I recently confessed to my wife that she’s married to a criminal. A small-time criminal, mind you, but a flagrant lawbreaker nonetheless. I kept this embarrassing fact from her because I was, well, embarrassed. Not so much that I was a criminal, which, you must admit, has a certain sexy cachet to it, but that I was such a dumb, pipsqueak, lowlife malefactor.

I’m not a murderer or a bank robber or even a white-collar bandit. My transgression was fishing in Rangeley Lake after fishing season had closed. Now, this may sound like a minor indiscretion in the scheme of things crooked and dastardly, but in Maine this offense is a Class E misdemeanor – the same level of crime as trespassing. And you’re tagged with a criminal charge that stays on your record for the rest of your life.

The irony is that I’m normally such a goody-goody sportsman, always careful to follow the rules and the rule of law. I’m a recreational fisherman, not a meat fisherman, so I never keep any of the fish I catch. What I catch, I release, so as not to deplete the natural resource and deprive other fisherpersons of the same joy I had catching those fish.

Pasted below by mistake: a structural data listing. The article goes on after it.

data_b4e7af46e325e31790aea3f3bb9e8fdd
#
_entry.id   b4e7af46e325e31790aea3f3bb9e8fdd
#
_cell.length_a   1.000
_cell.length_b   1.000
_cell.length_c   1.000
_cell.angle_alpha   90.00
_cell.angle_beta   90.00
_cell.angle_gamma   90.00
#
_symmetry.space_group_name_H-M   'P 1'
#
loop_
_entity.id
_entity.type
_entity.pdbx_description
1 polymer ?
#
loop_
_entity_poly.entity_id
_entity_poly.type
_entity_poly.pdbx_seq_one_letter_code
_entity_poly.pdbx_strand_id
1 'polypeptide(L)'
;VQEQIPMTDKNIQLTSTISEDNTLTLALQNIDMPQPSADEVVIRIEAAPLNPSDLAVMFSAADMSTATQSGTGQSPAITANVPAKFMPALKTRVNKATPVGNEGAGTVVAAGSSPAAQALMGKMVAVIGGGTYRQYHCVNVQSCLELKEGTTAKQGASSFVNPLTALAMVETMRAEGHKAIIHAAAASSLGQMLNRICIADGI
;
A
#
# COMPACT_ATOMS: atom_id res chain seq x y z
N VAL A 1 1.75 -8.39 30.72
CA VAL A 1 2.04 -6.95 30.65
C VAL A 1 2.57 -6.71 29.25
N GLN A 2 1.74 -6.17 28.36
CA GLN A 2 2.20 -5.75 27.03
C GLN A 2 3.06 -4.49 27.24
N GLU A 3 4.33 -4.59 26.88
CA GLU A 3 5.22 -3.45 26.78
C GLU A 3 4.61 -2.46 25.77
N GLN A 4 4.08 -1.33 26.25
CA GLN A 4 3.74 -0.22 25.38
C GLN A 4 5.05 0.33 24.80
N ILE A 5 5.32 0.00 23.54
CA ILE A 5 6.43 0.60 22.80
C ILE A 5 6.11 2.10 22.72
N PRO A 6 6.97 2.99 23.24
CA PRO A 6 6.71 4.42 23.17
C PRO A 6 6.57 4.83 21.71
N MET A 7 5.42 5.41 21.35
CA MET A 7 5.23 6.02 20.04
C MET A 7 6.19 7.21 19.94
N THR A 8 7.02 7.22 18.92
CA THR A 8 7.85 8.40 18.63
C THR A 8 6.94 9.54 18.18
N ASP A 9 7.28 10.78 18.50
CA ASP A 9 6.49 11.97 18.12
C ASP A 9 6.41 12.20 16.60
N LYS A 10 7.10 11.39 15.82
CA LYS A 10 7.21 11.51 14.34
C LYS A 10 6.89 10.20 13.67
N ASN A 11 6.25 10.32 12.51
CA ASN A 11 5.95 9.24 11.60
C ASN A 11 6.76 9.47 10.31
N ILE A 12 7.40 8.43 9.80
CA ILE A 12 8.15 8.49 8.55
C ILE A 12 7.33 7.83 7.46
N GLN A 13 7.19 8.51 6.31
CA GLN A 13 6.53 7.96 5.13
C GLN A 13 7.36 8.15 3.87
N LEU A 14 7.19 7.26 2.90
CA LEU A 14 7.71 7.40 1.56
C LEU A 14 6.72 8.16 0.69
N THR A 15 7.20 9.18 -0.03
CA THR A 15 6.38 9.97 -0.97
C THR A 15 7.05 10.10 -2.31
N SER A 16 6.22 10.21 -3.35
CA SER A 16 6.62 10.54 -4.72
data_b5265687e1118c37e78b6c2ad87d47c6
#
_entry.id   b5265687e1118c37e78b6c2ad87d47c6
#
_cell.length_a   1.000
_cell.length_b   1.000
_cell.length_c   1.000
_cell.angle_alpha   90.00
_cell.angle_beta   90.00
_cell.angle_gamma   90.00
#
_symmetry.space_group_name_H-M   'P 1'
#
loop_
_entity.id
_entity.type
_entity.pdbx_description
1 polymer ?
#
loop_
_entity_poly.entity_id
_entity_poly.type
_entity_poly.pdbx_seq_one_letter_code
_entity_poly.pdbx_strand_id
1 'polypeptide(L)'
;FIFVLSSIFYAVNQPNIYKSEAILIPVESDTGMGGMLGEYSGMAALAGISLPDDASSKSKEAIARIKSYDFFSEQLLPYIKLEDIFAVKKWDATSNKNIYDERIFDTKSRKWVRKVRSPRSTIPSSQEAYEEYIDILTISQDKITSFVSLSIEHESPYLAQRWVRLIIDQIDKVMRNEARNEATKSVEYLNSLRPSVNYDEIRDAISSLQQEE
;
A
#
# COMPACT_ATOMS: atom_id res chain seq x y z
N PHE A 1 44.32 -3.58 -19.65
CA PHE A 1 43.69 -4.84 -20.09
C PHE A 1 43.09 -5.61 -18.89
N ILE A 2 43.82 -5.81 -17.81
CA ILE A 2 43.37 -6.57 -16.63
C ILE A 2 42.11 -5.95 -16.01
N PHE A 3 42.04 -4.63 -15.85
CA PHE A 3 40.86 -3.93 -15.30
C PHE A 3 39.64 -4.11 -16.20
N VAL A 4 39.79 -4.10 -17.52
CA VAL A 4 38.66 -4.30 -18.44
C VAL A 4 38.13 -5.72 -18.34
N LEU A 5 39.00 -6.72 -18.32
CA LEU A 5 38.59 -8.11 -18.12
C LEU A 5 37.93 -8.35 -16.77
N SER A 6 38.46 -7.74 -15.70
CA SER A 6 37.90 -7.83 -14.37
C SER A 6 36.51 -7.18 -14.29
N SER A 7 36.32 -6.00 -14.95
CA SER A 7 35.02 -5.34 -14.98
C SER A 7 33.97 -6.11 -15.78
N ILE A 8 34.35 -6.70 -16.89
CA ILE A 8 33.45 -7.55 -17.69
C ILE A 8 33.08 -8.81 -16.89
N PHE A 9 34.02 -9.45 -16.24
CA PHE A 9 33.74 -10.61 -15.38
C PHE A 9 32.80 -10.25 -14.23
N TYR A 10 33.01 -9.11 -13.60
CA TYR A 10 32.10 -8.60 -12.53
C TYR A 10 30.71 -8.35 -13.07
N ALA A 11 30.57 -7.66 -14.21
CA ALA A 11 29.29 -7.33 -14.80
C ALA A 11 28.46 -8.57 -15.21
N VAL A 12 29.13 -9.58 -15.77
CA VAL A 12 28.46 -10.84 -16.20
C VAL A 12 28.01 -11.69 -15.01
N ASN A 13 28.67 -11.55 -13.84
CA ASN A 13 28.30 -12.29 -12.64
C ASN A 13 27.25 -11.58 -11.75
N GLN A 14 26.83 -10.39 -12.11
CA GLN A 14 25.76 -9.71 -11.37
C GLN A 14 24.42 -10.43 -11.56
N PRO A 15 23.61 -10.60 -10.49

Suffice to say, I made a bad decision one autumn morning, moving from one body of legal fishing water to another body of illegal fishing water without checking the season limits or otherwise thinking too much about what I was doing. Like most clueless, small-time criminals, I was caught with my pants down, metaphorically speaking: A game warden spotted me within minutes of dropping my line in the water. He was pleasant enough about the whole sordid business, but it was evident from our clipped conversation that he was going to write me up.

I was embarrassed and mad at myself, but I didn’t think this fishing faux pas would amount to much – something akin to a parking ticket, easily taken care of. I soon learned this was not to be the case, since my offense was not a civil infraction under Maine law but a real crime. My future was to hold many phone calls to the District Attorney’s Office and the Franklin County District Court, pleading my case in hopes of not having to make a six-hour round-trip drive to Farmington for a humiliating court appearance. Fortunately, all the court clerks and assistant DAs were helpful and efficient and, dare I say, compassionate. I mean, they were dealing with a criminal. With their help, I didn’t have to cop a plea before the judge.

It’s a good thing I’m retired, because if I had to apply for another job and my potential employer ran a background check, I’d be exposed. “Mr. Price, I’m afraid something’s come up.” It’s tempting to imagine that, faced with the possibility of losing the job, I’d feel bold enough to strut a little and say, “It was no big deal. No fish were killed in the commission of this crime.”